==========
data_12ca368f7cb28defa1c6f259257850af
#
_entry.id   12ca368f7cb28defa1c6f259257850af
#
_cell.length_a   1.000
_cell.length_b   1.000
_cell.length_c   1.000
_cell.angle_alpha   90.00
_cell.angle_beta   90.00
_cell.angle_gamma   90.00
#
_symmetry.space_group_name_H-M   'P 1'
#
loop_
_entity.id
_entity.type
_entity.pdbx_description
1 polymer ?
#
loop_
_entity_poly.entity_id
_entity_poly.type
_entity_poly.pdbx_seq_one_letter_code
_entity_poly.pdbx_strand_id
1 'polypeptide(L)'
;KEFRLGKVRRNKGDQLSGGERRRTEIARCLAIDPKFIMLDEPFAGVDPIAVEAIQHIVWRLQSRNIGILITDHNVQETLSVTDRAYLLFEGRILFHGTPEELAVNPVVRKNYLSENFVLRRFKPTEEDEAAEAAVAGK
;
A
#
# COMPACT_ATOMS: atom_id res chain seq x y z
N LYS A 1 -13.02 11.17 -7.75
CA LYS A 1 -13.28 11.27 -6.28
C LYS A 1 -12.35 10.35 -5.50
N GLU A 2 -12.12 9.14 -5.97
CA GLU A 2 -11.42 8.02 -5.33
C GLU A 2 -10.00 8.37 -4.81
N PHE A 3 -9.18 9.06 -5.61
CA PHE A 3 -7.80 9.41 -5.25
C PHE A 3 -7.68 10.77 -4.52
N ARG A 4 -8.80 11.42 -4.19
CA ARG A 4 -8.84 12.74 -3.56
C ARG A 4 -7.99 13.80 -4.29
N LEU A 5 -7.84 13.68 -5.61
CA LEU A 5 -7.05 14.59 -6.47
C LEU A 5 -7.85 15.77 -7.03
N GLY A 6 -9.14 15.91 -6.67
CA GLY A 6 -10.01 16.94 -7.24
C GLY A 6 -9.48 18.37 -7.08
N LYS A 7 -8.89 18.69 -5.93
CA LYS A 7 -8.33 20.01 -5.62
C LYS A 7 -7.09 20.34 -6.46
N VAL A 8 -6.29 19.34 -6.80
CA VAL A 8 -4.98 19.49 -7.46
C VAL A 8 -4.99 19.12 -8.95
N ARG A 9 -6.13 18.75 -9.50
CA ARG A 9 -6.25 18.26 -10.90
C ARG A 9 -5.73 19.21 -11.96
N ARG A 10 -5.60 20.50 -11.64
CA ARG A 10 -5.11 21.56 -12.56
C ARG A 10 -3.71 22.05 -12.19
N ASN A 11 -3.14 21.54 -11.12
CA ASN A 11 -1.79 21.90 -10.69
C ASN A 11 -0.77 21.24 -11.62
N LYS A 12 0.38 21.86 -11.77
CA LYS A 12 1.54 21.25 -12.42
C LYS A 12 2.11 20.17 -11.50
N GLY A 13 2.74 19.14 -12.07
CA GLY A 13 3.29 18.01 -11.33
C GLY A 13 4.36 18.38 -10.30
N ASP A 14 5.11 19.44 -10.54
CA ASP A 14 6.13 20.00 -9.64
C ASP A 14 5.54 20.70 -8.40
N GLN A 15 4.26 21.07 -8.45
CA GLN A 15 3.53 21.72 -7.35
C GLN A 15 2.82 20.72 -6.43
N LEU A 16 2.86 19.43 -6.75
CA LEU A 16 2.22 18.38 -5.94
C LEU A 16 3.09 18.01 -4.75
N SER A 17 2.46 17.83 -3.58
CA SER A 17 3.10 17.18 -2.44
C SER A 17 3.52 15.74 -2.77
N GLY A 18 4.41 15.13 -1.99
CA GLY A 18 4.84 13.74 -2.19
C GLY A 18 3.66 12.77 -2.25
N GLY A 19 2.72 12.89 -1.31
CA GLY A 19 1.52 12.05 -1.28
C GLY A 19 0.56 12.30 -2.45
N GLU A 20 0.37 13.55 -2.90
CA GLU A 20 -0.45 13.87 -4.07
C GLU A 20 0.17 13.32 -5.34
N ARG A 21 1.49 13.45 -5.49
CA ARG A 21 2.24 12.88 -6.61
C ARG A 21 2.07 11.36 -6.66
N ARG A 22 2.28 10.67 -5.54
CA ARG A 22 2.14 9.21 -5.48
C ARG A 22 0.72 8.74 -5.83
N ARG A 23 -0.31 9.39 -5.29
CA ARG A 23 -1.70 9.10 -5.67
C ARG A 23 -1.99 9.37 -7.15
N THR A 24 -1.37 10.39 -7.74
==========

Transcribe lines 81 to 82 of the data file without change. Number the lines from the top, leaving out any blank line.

C SER A 17 3.52 15.74 -2.77
N GLY A 18 4.41 15.13 -1.99